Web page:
“Confronting Challenges” is a recurring blog segment by Victoria Fann, a Ben Franklin Circle host in North Carolina with several decades of facilitation experience. 


As Ben Franklin Circle hosts, we’ve agreed to facilitate a group over a fairly long period of time, especially if we meet monthly, and even longer (as in the case with my group) if we’ve had to reschedule a few meetings along the way. In the beginning, when everything is fresh, diving into the virtues can feel like an adventure and an opportunity to explore new perspectives, new ideas and new ways of being in the world. Like anything else, over time, the initial excitement can wane, putting a bit of pressure on the host to keep things interesting.


Am I striking a few familiar chords?


Don’t despair, this is perfectly normal. A group is formed by the relationships between its members, and as with any relationship, there will be plateaus. The good news is that there are some wonderful ways that you can infuse your group with renewed enthusiasm and member engagement.


Here are seven “out of the box” suggestions:

      1. Make it Fun. Try some new activities to make the discussion fun. You can do an online search to find more ideas, but here are a few to get you started.
          • Each person can tell a personal story about the topic.
          • Add a game, such as charades, with the virtue as the focus or theme.
          • Start a conversation by asking each person draws a picture of what that week’s virtue means to them.
          • A couple of group members could organize a virtue-focused scavenger hunt.


      2. Change Locations. Sometimes a new environment can make a meeting more enjoyable. If you’ve been meeting in a café, try scheduling your next meeting in a park. If you’ve been meeting in an office, try meeting in a restaurant over a meal. If you’ve been meeting for a while, see if someone in the group would like to host the group in their home.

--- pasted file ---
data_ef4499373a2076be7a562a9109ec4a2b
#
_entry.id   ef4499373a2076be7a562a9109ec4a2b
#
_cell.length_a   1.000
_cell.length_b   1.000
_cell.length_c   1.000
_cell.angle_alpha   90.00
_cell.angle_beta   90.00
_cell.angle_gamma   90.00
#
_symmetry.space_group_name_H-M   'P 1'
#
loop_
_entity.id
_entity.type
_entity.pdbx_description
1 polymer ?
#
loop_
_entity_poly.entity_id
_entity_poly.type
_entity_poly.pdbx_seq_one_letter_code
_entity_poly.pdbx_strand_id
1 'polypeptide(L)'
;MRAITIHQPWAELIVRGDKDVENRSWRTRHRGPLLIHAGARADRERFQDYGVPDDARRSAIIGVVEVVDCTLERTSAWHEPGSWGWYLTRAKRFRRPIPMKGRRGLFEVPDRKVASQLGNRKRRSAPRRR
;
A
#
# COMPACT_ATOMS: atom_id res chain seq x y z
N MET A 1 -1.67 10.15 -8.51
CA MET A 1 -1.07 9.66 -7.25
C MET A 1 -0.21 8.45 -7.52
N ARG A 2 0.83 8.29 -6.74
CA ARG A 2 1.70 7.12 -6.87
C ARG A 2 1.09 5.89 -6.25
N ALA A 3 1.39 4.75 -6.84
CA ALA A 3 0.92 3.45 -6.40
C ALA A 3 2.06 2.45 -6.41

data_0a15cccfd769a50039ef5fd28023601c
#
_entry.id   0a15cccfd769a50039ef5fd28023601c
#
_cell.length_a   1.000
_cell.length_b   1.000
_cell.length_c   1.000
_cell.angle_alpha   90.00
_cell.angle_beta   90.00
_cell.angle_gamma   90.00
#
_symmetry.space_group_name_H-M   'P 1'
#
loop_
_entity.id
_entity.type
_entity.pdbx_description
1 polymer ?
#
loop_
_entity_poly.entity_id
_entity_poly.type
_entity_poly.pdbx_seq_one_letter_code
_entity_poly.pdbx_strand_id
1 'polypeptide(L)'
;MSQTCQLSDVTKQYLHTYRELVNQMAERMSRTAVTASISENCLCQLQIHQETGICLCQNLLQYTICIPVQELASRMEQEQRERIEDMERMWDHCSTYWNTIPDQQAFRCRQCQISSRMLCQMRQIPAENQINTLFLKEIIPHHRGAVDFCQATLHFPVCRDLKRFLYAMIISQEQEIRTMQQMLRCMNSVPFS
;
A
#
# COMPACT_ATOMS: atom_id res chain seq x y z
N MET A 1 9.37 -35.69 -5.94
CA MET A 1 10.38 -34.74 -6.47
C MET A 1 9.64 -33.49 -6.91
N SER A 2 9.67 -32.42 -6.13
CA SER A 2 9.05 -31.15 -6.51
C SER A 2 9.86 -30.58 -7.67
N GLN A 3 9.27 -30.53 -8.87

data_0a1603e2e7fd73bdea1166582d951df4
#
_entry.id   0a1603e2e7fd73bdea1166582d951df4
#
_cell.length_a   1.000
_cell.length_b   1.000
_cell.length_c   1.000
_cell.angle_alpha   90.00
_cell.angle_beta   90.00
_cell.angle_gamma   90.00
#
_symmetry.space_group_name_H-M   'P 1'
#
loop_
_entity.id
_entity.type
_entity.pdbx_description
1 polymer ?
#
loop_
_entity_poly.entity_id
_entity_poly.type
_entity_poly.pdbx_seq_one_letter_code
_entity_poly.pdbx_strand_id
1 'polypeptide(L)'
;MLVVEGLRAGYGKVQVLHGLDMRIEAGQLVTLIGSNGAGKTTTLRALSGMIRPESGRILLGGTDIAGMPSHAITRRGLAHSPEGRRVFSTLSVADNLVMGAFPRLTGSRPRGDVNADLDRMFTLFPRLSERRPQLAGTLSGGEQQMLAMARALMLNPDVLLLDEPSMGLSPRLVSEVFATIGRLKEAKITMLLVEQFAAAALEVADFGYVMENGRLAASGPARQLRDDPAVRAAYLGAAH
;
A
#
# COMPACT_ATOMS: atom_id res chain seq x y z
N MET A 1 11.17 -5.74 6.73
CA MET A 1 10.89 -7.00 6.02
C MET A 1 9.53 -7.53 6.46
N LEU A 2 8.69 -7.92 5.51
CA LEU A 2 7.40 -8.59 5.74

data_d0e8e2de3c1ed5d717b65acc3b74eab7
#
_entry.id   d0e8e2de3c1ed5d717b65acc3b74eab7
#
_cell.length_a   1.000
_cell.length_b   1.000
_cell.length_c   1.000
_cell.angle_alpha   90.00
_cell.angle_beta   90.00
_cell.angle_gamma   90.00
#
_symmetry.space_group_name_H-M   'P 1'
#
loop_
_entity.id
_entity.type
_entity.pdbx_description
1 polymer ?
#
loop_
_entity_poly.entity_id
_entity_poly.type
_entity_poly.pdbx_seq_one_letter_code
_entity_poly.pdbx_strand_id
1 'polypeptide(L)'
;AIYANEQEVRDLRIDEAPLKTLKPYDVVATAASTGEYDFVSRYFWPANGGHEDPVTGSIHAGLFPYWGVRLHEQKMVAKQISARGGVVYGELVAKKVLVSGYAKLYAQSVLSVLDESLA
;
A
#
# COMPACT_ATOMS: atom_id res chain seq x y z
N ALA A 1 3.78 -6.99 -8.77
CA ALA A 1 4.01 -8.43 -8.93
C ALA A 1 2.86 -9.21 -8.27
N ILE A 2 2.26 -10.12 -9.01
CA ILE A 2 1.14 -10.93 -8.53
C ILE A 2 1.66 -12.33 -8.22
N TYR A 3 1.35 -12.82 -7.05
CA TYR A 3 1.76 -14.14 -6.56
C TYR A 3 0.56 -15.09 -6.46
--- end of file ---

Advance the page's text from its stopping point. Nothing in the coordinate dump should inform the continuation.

4. Have a Potluck. Gathering over food makes almost everything feel more festive and fun. You can meet for a potluck or add simple finger foods. In the nice weather, you can have a picnic.

      6. Invite a Guest Speaker. If a group member knows someone that might add some insight and wisdom to the topic, consider inviting them to speak for part of the meeting time and then have your discussion as usual.

      8. Invite Members to Guest Facilitate. Even if you are the host, you can invite members of the group to join in facilitating. This can give you a much-needed break and allow you to enjoy the group as a member.

      10. Ben Franklin’s Chart. For many years, Franklin used a daily chart to help him track his progress with each virtue. Circle members could print and use a version of Franklin’s chart for several weeks and report back to the group.

      12. Community Action. You can select one virtue and set up a 30-Day Challenge in which each member practices the virtue for 30 days by taking action in the community. For example, with the virtue of Cleanliness, each member could agree to go through their belongings and clean out any excess and donate it or pick up trash in their neighborhood.



Feeling inspired already? Perhaps this list will motivate you to think of your own creative ideas. Thinking outside of the box can bring new energy to your group and open up new ways of exploring the virtues. Plus, it ‘s fun and who couldn’t use a little more fun in their lives?